Letter: Charlotte McConnell, Sterling

Editor: Jan. 26 is my 37th birthday and the last birthday I share with my breasts. People usually think of their mothers on their birthday, and I do, but I also think about my mother’s breast, which nursed me in infancy and lead to her early death at age 60.

I can’t remember if it was the day before or after my 24th birthday that my mother had her mastectomy. I know she felt guilty for having her mastectomy so near my birthday but I never wanted her to feel that way. My mother had triple negative breast cancer that metastasized to her liver. She died on Oct. 15, 2005, just six days after my wedding. We were on our honeymoon in Hawaii when we got the call to come home. She passed before we made it home to say good bye. My maternal aunt had breast cancer 36 years ago. Her daughter was diagnosed three years ago and nine months ago another of my maternal aunts was diagnosed with breast cancer

I have tested negative for BRCA 1 and BRCA 2, but my family history of breast cancer cannot be ignored. I have been seeing a breast surgeon for more than three years. We have decided together that a bilateral risk reducing mastectomy is in the best interest of my health. I’m not going to wait for breast cancer to be found in my breasts. Every time I feel discomfort in my breast, I worry that it is my turn for cancer. I have also been living with MS for over a decade. I am healthy now but who knows for how long. I know the pain of losing your mother too early and I want to save my 2 children from that pain. I nursed my boys for a combined total of 44 months. I was eager to wean my youngest at 18 months because I was worried about my breast health.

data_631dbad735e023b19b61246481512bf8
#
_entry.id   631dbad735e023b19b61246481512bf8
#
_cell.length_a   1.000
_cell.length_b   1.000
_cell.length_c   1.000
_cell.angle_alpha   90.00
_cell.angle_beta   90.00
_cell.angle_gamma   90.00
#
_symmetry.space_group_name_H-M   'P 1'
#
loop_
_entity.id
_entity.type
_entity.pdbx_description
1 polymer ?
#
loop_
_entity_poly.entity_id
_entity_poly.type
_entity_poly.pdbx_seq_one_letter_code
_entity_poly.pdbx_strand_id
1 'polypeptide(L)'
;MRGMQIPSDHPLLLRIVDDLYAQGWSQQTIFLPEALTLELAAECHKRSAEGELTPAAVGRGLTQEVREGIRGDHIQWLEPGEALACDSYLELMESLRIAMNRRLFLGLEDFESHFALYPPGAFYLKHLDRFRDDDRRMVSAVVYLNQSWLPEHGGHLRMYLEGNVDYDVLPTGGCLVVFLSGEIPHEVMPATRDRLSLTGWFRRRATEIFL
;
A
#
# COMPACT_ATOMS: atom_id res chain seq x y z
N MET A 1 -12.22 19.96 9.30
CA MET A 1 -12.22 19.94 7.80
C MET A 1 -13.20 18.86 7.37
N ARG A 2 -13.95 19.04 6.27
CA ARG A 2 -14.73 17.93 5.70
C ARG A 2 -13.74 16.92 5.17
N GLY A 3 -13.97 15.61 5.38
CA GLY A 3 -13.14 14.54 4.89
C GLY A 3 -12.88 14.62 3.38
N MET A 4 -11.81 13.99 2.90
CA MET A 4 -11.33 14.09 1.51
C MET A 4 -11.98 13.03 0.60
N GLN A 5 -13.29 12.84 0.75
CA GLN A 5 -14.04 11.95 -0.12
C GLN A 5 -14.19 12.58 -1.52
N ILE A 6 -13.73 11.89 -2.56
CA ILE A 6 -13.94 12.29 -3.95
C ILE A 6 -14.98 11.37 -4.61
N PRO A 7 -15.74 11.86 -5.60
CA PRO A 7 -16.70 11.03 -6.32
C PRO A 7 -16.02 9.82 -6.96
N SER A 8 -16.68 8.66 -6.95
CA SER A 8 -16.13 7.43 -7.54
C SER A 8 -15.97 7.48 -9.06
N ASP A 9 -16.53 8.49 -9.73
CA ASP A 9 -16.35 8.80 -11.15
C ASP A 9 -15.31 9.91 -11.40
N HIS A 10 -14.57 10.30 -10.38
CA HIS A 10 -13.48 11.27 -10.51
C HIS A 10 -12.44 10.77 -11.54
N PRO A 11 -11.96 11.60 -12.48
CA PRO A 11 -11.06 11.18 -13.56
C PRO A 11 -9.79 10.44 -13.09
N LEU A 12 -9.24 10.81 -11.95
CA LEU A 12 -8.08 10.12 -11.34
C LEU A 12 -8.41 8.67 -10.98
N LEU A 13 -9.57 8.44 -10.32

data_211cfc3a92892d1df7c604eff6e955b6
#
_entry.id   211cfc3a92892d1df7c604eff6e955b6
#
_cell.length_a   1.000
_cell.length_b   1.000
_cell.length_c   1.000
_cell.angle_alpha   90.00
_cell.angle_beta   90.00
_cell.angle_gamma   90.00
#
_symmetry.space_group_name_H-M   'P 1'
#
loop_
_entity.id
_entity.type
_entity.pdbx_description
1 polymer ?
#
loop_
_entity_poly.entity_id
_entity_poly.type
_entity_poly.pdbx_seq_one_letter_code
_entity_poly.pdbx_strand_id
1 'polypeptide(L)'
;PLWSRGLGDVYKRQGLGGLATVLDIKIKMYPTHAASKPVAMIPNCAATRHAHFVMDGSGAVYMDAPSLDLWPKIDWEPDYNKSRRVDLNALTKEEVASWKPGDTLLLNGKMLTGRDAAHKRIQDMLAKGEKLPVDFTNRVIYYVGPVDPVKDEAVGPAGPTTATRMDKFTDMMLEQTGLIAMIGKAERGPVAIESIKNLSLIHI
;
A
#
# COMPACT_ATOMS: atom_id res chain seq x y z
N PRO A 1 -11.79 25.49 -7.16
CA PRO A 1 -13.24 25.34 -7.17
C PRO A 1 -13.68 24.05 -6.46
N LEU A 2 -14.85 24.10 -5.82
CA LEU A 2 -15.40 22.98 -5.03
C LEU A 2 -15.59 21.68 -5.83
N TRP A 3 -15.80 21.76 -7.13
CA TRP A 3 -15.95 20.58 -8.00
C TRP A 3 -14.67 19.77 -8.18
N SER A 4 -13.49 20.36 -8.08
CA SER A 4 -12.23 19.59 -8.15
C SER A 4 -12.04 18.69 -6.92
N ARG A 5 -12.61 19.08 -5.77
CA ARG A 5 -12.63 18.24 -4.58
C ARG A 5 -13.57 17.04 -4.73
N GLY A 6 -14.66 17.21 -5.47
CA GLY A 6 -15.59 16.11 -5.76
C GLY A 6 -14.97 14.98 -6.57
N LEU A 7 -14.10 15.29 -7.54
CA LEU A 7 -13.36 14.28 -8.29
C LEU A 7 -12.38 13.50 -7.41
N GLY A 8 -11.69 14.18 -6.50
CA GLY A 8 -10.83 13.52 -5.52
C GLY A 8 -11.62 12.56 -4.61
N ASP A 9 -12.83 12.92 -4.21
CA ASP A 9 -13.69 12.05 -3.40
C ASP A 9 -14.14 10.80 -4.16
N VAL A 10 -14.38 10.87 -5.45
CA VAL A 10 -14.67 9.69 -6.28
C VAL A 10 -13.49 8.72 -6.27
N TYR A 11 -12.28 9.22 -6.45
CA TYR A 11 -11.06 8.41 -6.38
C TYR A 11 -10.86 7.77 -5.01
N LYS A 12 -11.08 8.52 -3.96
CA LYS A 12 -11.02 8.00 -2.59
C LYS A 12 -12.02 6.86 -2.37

Losing a loved one to breast cancer is not unique to me as I have known many other women who have died of breast cancer. It is estimated that 319,220 women and 2,470 men in the United Sates this year will be diagnosed with breast cancer. How many of these men and women rely on Planned Parenthood for breast cancer screenings? How many of them will go undetected if they don’t have access to Planned Parenthood? How many of these women will die this year which will create a void in their families that will never be filled? I miss my mother every day and wish she could have met her grandchildren. I wish she could be with me when I have my mastectomy. One of the many reasons I support Planned Parenthood is in the hopes that they can prevent more people from dying from breast cancer. We need to ensure that people have access to life saving cancer screenings which are provided by Planned Parenthood.
Charlotte McConnell, Sterling


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